Trism presents the player with a playifeld populated by colorful, triangular tiles or “trisms." The rows of trisms can be slid in six different directions (thanks to their triangluar shape) in order to achieve a match of three or more like-colored pieces. When a match is made, the like trisms disappear and surrounding trisms fall in to fill their place in the direction of gravity. As the YouTube video demonstrates, a big part of the gameplay strategy involves the player repeatedly orienting the iPhone to best advantage.
- 3 game modes: Classic, Timed, and Puzzle
- Online scoring
- 22 achievements to collect
- Auto-save when interrupted by a phone call
- Colorblind mode
I have personally never been a huge “tile game" fan. Generally speaking, they fail to hold my interest for long. In viewing early demonstration videos, I was quite impressed to see the degree to which the game takes advantage of–or rather is designed explicity for–the iPhone’s touchscreen and accelerometer controls. It could be played on no other platform, really. Now that I have Trism on my iPhone, I am additionally impressed with the overall polish and clean graphics of the title. And gameplay? While I thought it likely that after a few minutes of toying about with its unique features I’d relegate it to the pile of tile games I’d never revisit, Trism surprised me. There’s something about the complexity of the game’s movement options along with the added dimension of being able to choose the fall-in direction that makes Demiforce’s puzzler seem much more “active" and engaging game than other tile games I’ve known.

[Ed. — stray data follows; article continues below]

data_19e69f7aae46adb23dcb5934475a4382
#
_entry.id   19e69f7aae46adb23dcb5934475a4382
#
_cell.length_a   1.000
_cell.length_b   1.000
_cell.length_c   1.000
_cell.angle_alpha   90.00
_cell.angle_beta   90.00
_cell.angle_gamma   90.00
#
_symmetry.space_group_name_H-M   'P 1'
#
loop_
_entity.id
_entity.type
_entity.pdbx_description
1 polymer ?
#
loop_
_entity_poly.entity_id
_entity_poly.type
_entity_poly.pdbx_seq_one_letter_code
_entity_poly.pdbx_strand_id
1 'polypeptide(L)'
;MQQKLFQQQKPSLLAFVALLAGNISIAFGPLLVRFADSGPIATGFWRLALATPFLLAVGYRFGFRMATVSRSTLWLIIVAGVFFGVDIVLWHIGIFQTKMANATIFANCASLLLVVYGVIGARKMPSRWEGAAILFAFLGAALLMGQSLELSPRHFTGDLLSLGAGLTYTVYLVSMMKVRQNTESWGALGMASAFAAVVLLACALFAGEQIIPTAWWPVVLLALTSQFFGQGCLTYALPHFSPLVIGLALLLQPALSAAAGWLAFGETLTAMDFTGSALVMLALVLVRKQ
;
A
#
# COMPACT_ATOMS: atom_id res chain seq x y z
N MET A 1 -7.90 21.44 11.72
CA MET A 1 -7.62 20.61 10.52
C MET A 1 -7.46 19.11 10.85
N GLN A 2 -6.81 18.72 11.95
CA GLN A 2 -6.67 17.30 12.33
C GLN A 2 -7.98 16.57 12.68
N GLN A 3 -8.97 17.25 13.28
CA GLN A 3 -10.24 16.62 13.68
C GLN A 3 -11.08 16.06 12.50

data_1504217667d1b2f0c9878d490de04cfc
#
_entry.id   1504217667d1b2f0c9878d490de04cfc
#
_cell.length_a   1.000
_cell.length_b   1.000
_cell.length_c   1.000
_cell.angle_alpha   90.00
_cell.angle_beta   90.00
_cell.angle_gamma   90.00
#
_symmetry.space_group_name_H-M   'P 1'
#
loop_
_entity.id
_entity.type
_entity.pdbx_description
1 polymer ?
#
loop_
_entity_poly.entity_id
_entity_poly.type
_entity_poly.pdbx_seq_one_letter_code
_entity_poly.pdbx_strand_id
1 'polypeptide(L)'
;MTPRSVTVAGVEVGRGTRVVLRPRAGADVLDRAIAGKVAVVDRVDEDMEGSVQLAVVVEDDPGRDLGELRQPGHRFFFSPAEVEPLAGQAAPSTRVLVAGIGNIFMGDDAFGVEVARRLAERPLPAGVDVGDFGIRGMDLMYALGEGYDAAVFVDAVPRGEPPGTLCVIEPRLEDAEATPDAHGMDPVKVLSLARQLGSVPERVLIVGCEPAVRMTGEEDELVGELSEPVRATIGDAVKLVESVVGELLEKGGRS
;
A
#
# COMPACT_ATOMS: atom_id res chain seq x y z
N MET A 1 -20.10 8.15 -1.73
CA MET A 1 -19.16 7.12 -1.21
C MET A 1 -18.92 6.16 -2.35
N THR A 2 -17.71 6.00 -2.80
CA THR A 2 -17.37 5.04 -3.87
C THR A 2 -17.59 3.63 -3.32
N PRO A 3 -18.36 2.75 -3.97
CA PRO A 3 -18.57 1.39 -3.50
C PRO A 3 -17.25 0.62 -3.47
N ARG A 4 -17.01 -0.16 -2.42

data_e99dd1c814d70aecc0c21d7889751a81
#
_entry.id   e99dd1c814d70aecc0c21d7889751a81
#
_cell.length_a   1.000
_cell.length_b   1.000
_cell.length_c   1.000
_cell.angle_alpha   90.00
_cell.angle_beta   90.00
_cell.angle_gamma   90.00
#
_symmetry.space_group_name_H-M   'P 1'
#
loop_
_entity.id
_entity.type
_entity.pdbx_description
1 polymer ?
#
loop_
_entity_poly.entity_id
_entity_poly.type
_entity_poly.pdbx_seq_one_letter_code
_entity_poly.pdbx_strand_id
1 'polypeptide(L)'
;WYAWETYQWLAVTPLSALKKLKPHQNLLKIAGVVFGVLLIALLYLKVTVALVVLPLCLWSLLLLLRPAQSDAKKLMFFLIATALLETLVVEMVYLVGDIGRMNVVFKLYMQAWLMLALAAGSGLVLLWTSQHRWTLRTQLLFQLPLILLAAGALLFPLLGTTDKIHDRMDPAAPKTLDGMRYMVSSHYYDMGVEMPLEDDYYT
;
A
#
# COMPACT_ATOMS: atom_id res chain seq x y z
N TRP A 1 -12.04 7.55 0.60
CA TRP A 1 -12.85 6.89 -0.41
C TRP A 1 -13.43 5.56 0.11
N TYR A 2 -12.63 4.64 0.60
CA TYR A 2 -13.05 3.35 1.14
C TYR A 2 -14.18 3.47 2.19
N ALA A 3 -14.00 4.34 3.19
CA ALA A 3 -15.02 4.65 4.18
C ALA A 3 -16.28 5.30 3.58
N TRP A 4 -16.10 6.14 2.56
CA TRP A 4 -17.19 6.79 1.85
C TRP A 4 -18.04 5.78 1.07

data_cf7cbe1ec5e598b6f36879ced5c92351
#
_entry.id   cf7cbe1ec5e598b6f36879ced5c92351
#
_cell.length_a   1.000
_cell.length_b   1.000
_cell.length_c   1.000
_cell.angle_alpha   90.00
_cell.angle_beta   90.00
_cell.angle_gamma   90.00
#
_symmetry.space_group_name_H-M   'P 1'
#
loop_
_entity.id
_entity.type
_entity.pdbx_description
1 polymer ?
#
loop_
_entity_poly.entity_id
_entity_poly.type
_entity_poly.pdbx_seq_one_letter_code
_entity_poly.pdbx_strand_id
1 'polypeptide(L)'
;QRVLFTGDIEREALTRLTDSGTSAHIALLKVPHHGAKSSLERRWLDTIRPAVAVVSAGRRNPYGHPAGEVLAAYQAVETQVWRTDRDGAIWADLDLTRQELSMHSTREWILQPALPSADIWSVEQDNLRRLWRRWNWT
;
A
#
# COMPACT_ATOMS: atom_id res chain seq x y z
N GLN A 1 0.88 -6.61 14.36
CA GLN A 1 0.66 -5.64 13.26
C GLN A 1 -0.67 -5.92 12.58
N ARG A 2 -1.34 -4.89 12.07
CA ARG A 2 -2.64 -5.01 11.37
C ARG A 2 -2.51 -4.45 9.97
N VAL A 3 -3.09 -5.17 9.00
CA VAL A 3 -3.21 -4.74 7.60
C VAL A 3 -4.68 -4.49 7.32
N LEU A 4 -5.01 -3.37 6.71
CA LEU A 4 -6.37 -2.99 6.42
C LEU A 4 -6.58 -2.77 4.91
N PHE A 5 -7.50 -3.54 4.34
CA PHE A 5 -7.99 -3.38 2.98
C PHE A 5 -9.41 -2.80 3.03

I like Trism and feel that at $4.99 it’s one of the better buys currently available on the iTunes App Store.